Detective Comics #879 Review

This is it. Scott Snyder has three issues of Detective Comics left and he hits the last stretch [...]

Detective Comics #879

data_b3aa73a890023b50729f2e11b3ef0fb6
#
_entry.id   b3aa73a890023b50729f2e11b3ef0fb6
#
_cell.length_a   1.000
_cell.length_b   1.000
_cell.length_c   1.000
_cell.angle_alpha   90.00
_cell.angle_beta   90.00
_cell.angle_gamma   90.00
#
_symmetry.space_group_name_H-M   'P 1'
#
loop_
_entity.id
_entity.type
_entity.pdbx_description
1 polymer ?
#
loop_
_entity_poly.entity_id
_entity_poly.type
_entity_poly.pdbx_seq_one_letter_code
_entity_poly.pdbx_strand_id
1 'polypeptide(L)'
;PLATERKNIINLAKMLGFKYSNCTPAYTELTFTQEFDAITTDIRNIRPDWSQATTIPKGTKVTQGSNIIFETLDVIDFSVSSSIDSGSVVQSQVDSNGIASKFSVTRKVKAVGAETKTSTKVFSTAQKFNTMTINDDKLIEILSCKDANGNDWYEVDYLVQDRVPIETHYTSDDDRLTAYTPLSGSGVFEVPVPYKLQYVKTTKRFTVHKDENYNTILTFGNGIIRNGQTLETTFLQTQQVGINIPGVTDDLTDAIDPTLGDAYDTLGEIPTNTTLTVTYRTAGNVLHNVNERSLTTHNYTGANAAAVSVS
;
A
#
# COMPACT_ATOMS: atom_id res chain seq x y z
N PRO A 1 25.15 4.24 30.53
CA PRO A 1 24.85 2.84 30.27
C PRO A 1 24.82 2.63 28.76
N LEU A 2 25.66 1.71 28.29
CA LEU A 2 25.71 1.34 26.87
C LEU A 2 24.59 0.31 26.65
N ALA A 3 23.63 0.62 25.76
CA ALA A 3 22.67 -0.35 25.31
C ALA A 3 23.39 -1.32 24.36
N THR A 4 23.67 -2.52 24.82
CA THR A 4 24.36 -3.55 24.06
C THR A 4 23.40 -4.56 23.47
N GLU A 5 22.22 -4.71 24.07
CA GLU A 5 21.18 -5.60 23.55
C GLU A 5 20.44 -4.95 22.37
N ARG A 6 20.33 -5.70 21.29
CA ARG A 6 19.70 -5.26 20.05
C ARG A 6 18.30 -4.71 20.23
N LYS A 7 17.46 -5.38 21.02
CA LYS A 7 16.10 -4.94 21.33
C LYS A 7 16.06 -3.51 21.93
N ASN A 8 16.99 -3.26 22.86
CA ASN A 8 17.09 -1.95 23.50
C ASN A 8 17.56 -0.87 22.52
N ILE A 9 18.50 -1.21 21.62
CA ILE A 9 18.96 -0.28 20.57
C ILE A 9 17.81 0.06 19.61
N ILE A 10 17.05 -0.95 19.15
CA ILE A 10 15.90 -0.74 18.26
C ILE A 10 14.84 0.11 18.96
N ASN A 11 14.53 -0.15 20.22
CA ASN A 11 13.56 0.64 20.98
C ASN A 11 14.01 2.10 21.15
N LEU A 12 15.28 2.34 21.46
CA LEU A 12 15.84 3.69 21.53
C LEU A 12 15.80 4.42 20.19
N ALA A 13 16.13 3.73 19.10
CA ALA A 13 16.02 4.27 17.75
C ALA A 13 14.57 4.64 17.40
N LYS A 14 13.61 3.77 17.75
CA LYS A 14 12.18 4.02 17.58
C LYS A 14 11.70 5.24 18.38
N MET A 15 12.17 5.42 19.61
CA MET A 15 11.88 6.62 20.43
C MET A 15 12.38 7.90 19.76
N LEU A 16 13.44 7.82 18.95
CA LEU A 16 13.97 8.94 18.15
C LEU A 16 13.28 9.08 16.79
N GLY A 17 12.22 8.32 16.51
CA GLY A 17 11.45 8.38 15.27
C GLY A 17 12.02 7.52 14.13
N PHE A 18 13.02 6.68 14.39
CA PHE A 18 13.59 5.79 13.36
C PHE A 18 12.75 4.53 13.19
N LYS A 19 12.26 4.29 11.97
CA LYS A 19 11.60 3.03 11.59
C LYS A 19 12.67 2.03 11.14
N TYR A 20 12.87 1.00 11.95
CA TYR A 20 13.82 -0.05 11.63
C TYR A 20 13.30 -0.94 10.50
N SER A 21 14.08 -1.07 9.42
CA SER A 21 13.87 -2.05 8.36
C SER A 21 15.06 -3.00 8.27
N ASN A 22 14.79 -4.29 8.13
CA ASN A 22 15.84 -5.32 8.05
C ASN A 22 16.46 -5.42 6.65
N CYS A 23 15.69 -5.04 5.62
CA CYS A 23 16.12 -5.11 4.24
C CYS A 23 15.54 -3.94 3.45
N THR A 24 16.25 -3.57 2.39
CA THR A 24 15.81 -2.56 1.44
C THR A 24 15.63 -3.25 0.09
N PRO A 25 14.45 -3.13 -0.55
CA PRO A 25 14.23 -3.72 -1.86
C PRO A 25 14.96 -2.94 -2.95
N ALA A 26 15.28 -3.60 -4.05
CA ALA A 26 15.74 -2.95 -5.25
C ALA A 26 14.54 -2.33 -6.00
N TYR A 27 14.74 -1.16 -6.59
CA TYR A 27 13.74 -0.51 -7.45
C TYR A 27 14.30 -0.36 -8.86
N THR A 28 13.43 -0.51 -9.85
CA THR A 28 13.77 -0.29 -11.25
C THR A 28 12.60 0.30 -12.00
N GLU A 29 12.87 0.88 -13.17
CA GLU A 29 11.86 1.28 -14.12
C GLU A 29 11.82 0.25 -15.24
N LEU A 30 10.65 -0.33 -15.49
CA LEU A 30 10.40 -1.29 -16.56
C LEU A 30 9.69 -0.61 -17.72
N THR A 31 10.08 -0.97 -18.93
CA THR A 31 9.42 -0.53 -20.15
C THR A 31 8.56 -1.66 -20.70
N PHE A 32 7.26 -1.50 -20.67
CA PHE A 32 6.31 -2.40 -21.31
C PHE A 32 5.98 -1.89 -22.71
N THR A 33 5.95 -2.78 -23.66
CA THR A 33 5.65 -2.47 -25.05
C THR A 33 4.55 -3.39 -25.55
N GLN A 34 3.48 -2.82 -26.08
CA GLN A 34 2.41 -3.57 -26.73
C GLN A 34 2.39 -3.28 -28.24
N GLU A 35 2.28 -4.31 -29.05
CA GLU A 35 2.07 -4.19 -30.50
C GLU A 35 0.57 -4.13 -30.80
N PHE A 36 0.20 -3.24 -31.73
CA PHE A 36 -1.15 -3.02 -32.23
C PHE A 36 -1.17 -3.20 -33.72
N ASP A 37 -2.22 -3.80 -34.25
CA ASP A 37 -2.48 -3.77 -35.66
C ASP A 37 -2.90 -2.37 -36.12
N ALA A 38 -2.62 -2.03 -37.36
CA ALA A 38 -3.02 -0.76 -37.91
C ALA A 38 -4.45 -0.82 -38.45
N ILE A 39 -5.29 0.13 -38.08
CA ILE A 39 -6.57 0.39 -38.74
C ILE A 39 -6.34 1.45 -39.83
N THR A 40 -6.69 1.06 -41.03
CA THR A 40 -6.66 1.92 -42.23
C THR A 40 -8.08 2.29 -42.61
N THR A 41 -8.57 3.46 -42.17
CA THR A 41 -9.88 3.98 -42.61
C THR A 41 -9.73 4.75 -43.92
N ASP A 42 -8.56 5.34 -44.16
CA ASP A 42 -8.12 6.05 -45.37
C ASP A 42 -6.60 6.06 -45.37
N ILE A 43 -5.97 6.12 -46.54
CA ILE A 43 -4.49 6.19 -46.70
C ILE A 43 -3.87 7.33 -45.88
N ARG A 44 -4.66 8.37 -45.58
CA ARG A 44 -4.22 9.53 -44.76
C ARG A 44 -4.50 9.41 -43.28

This is it. Scott Snyder has three issues of Detective Comics left and he hits the last stretch running with #879. The issue centers around Commissioner Gordon trying to come to grips with whether or not his son, James Junior, is a murdering psychopath. There's also an appearance by the Joker, and in his typical fashion, things turn to chaos. While Gordon and Oracle investigate Junior, Joker tells a rather lengthy, revealing story to the doctor before making his escape. Snyder has set up two conflicts that will come to a head in the next two issues, capping off an awesome run. He writes Gordon as a reluctant cop, as nobody wants to believe their child could be capable of evil. There are nice moments between him and Barbara as she tries to get her father to realize the truth. His Joker oozes with creepiness as his plan comes to fruition. The Joker is meticulously cunning and always three steps ahead of those who are ill-prepared for him. I can't wait to see what Snyder has planned for him in the next couple of issues. A noticeable lack of Batman doesn't really pull the issue down any, as these moments needed to be set up and did not require his presence. With Joker on the loose, you better believe he'll be out to bring him in next time around. Jock gets a break and Francesco Francavilla is brought back in for art duty. His work has a classic feel to it that seems fitting for Detective. Him and Jock have done an excellent job with this series. We never get to fully see his Joker, but the aftermath of his escape leads me to believe he would have been nothing short of terrifying. No doubt about it, Snyder is one of the best Batman writers in recent memory. His ability to do an issue of a Batman comic without Batman, and make it feel like a completely natural, necessary addition to the story is impressive. He has raised the stakes for Gordon and Grayson and both of them are in store for trials that will likely have a lasting effect on them mentally. I'm excited to see where it leads us.